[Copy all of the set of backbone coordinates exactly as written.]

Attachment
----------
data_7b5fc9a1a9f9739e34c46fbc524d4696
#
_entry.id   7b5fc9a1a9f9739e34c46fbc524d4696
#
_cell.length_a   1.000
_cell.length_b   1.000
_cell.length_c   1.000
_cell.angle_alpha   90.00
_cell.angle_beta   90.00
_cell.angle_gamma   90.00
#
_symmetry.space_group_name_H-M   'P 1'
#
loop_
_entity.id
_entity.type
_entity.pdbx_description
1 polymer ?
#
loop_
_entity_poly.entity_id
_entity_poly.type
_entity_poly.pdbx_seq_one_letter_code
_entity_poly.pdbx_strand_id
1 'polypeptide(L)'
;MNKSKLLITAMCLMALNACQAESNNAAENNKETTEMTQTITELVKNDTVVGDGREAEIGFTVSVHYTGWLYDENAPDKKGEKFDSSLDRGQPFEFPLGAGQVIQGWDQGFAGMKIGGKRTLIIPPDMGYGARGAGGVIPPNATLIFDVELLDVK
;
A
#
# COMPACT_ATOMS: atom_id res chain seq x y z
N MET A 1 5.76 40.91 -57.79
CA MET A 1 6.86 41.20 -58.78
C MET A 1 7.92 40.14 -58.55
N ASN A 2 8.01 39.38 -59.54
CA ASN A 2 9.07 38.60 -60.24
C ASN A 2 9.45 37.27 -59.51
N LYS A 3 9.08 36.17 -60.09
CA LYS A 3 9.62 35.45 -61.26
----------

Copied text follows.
data_7b5fc9a1a9f9739e34c46fbc524d4696
#
_entry.id   7b5fc9a1a9f9739e34c46fbc524d4696
#
_cell.length_a   1.000
_cell.length_b   1.000
_cell.length_c   1.000
_cell.angle_alpha   90.00
_cell.angle_beta   90.00
_cell.angle_gamma   90.00
#
_symmetry.space_group_name_H-M   'P 1'
#
loop_
_entity.id
_entity.type
_entity.pdbx_description
1 polymer ?
#
loop_
_entity_poly.entity_id
_entity_poly.type
_entity_poly.pdbx_seq_one_letter_code
_entity_poly.pdbx_strand_id
1 'polypeptide(L)'
;MNKSKLLITAMCLMALNACQAESNNAAENNKETTEMTQTITELVKNDTVVGDGREAEIGFTVSVHYTGWLYDENAPDKKGEKFDSSLDRGQPFEFPLGAGQVIQGWDQGFAGMKIGGKRTLIIPPDMGYGARGAGGVIPPNATLIFDVELLDVK
;
A
#
# COMPACT_ATOMS: atom_id res chain seq x y z
N MET A 1 5.76 40.91 -57.79
CA MET A 1 6.86 41.20 -58.78
C MET A 1 7.92 40.14 -58.55
N ASN A 2 8.01 39.38 -59.54
CA ASN A 2 9.07 38.60 -60.24
C ASN A 2 9.45 37.27 -59.51
N LYS A 3 9.08 36.17 -60.09
CA LYS A 3 9.62 35.45 -61.26